This has Greyhound written all over it. IESI cleared the legal hurdles; the project is under way. To retroactively block it is to invite a lawsuit like the one Greyhound Bus Lines filed after the council OK’d and then un-OK’d moving its Lafayette bus station to an abandoned bank building on Moss Street. LCG is in the process of settling that suit and will give Greyhound a couple of decades of free rent in the new Rosa Parks Transportation Center downtown for its troubles. LCG also paid $270,000 to buy the Moss Street property from Greyhound.
The same will happen with IESI if the ordinance passes. If anything, IESI will have to be grandfathered. But the transfer station will be built. How can it not?
This stink also gives the lie to this notion that we have consolidated government in Lafayette. Neither the residents living nearby nor the councilman who represents them evidently had any idea this project had been approved until it was under way. The left hand doesn’t know what the right hand is doing under Lafayette Consolidated Government. The only thing that is consolidated in LCG is services.
With six of the LPSB’s nine members poised for Pat Cooper’s termination, a request was filed Tuesday for a fast-tracked hearing on the federal lawsuit calling for the disqualification of two board members from voting on the matter due to bias.
A few of my favorite things
Louisiana's Republican Party has filed a complaint against Democratic U.S. Sen. Mary Landrieu with the Senate's ethics committee about her use of private chartered planes.
Acadiana's nightlife guide.
An attorney signs up to run against LPSB's Mark Cockerham, and within a week a lawsuit is filed by a former LPSS employee in an attempt to disqualify him. Coincidence?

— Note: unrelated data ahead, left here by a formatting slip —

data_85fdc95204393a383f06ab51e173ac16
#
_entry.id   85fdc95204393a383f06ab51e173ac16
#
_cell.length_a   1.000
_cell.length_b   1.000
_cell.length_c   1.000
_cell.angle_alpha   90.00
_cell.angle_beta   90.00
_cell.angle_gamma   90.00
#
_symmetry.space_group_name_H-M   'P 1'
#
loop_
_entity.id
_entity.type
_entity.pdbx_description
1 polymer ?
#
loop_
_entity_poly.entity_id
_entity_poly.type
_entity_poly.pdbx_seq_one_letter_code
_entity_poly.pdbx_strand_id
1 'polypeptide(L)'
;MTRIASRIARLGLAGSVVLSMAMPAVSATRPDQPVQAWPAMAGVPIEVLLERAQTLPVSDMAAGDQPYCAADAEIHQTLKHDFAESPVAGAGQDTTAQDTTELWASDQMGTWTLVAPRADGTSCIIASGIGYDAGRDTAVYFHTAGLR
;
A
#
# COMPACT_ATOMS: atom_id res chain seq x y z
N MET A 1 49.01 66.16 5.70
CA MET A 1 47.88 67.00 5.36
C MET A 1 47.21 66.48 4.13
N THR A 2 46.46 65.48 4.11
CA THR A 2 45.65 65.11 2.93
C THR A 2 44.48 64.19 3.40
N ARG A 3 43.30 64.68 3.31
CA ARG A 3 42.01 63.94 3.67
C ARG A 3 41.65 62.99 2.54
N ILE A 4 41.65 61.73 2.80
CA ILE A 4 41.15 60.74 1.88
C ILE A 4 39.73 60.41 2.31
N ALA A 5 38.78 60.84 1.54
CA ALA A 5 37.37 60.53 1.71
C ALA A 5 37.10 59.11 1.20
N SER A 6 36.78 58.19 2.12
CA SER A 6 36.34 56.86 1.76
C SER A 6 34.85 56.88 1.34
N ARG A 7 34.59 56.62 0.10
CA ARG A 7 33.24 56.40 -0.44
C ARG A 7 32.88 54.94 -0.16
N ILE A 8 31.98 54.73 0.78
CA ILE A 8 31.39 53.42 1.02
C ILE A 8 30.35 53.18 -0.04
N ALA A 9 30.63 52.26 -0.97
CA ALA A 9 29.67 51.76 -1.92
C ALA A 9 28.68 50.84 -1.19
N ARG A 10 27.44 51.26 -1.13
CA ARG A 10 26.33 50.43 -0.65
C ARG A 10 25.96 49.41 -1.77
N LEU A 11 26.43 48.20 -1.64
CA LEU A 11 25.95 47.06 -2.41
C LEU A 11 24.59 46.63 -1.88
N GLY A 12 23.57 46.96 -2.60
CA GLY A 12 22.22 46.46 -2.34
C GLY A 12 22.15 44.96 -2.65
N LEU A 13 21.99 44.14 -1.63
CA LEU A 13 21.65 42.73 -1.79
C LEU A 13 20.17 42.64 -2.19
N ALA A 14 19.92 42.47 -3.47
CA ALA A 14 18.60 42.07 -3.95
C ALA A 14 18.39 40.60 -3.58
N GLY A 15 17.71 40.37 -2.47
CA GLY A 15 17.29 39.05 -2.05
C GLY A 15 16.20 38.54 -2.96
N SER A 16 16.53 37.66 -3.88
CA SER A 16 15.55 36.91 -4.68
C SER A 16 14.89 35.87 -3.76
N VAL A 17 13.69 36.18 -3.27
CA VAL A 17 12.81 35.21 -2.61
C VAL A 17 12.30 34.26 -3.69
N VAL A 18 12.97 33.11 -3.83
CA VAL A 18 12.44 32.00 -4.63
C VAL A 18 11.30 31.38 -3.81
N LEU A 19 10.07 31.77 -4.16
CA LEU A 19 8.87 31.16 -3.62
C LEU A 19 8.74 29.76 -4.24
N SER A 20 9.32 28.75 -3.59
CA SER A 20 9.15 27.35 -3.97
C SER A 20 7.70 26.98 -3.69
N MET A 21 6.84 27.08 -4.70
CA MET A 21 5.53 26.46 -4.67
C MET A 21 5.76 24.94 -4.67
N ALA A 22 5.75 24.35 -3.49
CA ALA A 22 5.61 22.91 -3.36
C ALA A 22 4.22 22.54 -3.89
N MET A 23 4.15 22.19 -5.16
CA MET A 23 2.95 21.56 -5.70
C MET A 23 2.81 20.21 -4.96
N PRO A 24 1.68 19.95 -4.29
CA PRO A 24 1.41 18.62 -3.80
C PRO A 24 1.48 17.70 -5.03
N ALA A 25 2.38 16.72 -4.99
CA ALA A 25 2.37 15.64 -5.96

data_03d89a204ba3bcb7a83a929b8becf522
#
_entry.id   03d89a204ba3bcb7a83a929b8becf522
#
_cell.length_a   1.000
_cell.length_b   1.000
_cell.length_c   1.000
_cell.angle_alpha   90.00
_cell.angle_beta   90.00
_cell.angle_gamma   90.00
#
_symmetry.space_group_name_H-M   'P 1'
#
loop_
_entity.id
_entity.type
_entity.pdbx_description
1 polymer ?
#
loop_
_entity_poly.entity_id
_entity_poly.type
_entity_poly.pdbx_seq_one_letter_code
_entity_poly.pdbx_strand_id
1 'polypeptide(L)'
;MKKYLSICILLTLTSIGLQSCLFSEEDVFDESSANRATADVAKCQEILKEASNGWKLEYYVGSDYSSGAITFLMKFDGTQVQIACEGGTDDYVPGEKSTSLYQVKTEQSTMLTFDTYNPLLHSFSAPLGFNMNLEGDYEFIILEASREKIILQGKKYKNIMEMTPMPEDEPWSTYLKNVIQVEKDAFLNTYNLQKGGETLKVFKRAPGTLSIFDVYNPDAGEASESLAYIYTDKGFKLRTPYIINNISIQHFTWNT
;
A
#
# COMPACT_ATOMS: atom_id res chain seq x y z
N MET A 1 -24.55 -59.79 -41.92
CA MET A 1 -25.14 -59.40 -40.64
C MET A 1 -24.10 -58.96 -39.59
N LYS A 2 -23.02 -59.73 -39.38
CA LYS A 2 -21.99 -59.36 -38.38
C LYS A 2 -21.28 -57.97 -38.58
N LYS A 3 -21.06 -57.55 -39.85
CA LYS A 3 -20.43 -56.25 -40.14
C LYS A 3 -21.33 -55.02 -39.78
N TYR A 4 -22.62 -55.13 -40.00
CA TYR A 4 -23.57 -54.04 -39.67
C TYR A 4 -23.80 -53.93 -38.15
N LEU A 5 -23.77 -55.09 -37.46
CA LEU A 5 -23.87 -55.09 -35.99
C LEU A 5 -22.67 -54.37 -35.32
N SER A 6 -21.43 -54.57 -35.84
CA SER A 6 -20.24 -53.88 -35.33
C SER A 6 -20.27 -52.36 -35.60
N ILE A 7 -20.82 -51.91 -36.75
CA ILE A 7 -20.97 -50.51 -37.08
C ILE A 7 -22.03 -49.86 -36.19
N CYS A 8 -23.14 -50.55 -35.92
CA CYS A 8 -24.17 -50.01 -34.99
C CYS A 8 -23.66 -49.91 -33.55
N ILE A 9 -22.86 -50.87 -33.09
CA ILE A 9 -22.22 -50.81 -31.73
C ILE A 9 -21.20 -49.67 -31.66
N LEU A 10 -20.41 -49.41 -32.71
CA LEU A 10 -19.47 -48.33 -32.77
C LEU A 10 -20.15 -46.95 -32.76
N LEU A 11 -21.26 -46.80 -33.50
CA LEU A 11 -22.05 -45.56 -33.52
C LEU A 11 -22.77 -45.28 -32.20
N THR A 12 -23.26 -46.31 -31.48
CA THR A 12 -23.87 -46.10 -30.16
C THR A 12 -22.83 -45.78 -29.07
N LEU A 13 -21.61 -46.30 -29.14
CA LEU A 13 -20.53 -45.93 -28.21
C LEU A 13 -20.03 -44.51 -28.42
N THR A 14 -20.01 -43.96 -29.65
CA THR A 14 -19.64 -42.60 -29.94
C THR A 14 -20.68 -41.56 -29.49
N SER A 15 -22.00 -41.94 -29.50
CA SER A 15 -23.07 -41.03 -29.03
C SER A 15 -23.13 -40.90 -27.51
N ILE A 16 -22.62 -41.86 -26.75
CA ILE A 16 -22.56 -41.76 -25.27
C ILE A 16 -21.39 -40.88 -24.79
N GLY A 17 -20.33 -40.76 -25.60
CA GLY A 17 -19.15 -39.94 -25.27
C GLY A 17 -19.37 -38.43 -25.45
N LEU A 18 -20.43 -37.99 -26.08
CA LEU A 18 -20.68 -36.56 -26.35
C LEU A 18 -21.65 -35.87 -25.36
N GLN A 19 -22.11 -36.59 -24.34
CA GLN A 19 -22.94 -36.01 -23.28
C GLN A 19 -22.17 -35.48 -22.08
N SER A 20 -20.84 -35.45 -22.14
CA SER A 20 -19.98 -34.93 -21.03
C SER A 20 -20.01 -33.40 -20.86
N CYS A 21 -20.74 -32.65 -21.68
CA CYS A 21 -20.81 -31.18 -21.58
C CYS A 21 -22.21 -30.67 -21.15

According to Gov. Bobby Jindal, President Barack Obama needs to stop talking about “justice” and start murdering people, even if we have to go alone.
A replacement is expected by January to fill the vacancy left when Greg Roberts resigned after allegedly pointing a fake gun at an engineer during a June meeting.
The Ragin’ Cajuns got off to a superb start Saturday night, and the Human Jukebox made the soaked season opener even sweeter for the third-largest crowd in Cajun Field history.
The Louisiana health department will follow a federal judge's order and refrain from immediately penalizing doctors who are trying to comply with a new abortion law that requires them to obtain admitting privileges at a local hospital, a spokeswoman said Monday.
Halliburton says it has agreed to pay $1.1 billion to settle a substantial portion of plaintiff claims arising from the 2010 Gulf of Mexico oil spill.
While bogged down with qualifying candidates last month, Secretary of State Tom Schedler didn’t lose sight of the true endgame coming in November and December.
Tuesday's Blogs from the Bog!
Stoned driving a concern when pot is legal; Detroit's bankruptcy trial; speed trap scandal in Florida and more national and international news for Tuesday, September 02, 2014.